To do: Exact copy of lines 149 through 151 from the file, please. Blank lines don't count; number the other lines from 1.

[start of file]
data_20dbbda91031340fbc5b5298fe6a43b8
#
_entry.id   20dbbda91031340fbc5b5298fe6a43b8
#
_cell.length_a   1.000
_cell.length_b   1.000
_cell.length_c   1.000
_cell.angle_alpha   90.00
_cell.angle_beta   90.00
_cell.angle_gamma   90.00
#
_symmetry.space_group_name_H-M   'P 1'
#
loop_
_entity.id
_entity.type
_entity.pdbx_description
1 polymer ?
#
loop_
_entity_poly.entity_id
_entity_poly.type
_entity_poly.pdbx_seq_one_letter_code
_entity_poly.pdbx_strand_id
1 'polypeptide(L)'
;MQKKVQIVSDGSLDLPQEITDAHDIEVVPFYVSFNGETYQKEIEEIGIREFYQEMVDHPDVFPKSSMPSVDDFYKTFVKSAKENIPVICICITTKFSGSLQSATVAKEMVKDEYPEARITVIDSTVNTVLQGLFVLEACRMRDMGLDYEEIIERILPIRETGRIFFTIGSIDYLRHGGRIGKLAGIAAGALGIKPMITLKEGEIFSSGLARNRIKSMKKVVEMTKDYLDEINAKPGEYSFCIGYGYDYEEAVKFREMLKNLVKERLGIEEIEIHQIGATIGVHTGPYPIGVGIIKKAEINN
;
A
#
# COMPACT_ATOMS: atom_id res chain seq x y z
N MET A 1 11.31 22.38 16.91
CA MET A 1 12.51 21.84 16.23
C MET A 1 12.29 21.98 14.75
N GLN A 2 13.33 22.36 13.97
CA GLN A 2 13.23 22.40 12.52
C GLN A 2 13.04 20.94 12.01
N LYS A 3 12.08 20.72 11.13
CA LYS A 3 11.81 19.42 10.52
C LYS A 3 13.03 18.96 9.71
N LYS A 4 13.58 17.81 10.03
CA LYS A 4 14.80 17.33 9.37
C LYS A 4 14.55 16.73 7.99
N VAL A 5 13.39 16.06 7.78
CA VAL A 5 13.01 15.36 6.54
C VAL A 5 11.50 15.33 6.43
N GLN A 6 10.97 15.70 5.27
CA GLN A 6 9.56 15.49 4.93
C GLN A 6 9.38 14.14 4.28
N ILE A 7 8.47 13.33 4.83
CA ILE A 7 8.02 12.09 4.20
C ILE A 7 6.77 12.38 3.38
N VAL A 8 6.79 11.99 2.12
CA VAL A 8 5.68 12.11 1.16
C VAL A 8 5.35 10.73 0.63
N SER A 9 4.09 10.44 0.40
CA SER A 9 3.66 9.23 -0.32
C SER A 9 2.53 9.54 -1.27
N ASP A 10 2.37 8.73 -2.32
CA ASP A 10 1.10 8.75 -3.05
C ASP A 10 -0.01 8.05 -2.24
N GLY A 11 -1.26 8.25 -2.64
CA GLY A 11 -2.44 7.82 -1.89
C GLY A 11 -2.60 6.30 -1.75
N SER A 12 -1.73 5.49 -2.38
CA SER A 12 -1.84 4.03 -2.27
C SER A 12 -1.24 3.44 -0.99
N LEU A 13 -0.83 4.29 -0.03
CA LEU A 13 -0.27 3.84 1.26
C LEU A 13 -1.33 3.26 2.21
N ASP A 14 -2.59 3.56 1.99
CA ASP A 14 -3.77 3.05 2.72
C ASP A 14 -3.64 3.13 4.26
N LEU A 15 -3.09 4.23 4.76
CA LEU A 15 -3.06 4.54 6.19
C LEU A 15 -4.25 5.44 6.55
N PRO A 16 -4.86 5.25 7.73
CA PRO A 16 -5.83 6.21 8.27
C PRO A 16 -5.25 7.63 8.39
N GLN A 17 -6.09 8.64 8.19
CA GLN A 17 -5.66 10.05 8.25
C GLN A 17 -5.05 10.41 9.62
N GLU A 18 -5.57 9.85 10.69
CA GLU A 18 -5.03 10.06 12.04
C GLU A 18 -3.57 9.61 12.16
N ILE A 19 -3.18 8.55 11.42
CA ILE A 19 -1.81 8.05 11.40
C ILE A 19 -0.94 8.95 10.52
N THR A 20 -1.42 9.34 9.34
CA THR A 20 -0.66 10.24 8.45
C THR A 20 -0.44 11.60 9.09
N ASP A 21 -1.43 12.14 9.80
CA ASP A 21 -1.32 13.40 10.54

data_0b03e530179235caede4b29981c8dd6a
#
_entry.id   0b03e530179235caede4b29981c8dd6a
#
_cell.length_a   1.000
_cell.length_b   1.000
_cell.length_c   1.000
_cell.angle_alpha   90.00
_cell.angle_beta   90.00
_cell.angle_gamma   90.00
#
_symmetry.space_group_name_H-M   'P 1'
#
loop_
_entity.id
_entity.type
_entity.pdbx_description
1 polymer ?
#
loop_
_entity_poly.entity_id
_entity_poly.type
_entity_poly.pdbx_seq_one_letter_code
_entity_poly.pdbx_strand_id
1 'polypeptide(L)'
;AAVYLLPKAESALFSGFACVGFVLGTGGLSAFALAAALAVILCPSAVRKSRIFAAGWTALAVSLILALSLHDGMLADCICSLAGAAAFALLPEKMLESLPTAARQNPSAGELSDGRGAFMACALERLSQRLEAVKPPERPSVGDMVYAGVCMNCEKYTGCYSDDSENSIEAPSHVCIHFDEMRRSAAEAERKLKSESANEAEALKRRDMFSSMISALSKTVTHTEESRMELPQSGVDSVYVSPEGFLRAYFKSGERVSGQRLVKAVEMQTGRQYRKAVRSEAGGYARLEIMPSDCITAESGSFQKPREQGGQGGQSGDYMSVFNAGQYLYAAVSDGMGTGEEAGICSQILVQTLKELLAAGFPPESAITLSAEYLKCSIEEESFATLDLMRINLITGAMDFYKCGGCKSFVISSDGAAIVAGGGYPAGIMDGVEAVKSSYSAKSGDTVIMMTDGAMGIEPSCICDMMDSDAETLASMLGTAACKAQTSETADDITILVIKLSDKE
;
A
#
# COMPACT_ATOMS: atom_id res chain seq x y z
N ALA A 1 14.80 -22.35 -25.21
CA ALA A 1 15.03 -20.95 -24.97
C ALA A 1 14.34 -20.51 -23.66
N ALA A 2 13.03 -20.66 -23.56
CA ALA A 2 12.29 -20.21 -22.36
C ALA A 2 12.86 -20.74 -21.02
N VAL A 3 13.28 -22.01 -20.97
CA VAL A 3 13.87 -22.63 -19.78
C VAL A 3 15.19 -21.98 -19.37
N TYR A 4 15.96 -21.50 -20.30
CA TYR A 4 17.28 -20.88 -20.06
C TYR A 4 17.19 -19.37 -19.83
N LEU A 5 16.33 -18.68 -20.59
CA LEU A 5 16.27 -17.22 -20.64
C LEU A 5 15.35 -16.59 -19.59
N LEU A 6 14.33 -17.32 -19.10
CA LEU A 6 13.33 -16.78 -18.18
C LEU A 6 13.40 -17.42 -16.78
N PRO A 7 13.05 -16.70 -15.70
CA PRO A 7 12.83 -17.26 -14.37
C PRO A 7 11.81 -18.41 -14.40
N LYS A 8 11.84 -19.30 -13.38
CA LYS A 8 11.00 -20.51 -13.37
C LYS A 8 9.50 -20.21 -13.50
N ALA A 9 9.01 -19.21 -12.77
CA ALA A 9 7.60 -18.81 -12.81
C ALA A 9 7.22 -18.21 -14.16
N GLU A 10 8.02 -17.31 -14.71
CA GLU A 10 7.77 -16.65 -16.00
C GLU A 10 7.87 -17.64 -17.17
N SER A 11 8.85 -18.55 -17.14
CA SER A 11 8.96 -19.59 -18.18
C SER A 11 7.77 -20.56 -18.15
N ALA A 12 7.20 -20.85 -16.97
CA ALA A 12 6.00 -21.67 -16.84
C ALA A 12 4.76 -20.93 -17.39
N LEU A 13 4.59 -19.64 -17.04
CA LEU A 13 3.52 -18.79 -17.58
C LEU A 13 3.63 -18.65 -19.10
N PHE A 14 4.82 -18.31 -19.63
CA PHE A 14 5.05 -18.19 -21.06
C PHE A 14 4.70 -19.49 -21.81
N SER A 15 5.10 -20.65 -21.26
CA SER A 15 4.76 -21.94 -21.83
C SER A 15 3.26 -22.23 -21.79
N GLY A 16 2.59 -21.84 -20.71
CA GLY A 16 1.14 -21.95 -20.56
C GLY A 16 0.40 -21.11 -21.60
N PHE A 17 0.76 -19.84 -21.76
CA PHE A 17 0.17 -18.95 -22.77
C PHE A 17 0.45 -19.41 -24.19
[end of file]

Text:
C ALA A 9 7.22 -18.21 -14.16
N GLU A 10 8.02 -17.31 -14.71
CA GLU A 10 7.77 -16.65 -16.00